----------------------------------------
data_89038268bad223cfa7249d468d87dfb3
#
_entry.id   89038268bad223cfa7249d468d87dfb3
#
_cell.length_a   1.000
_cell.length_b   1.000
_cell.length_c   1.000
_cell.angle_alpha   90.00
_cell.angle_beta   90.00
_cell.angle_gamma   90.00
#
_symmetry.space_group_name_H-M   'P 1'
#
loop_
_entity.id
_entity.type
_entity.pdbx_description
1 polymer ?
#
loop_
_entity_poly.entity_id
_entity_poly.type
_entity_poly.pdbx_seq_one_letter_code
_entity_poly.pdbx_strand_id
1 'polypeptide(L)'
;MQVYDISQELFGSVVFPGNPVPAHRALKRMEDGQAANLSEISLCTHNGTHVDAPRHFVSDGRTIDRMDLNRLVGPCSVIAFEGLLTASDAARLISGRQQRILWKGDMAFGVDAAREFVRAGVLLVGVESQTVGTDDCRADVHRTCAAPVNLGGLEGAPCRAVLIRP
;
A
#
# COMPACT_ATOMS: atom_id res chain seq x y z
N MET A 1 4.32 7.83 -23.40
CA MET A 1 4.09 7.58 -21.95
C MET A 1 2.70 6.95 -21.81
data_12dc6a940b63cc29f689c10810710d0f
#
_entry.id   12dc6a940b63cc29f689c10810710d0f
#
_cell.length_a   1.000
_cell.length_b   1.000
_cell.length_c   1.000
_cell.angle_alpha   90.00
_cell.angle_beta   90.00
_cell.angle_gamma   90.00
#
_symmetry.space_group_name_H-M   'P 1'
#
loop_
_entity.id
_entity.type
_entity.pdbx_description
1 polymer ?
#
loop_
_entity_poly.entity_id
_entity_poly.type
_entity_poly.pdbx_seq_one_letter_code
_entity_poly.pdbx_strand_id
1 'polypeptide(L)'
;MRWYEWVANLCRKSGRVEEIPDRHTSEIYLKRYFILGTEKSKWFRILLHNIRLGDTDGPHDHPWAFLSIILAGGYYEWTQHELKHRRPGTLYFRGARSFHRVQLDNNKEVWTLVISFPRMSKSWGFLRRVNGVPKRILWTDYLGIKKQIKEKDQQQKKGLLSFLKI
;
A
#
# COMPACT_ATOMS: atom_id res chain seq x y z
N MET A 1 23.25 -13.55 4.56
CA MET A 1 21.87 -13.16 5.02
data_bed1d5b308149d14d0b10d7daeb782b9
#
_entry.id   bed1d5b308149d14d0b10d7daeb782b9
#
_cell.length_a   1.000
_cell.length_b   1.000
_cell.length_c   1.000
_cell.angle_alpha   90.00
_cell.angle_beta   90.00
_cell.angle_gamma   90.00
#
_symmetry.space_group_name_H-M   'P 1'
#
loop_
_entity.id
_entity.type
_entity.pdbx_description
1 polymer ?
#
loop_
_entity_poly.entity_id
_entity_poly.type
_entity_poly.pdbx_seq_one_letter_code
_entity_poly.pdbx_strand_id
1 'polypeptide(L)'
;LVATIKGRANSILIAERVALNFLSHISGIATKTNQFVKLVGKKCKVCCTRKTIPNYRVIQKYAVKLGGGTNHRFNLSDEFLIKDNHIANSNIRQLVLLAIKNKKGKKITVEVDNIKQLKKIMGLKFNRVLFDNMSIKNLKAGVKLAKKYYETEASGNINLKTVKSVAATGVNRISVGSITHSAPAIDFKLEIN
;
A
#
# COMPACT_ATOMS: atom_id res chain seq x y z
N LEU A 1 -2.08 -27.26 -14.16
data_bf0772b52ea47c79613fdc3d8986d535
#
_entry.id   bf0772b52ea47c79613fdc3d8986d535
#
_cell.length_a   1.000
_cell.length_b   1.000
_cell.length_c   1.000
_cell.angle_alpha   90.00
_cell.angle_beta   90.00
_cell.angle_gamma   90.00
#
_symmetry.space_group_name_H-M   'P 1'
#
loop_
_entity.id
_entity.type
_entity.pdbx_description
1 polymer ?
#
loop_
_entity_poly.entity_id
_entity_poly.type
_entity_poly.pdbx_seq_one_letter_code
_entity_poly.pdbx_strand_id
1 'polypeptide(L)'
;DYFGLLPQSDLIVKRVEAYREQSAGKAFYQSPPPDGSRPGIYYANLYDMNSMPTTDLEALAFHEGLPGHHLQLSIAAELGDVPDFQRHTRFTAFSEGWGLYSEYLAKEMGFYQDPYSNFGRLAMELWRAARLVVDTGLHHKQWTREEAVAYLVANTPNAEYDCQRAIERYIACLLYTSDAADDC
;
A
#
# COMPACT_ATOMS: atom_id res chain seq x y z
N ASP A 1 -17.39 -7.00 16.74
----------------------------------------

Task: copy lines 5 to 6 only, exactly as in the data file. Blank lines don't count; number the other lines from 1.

_cell.length_a   1.000
_cell.length_b   1.000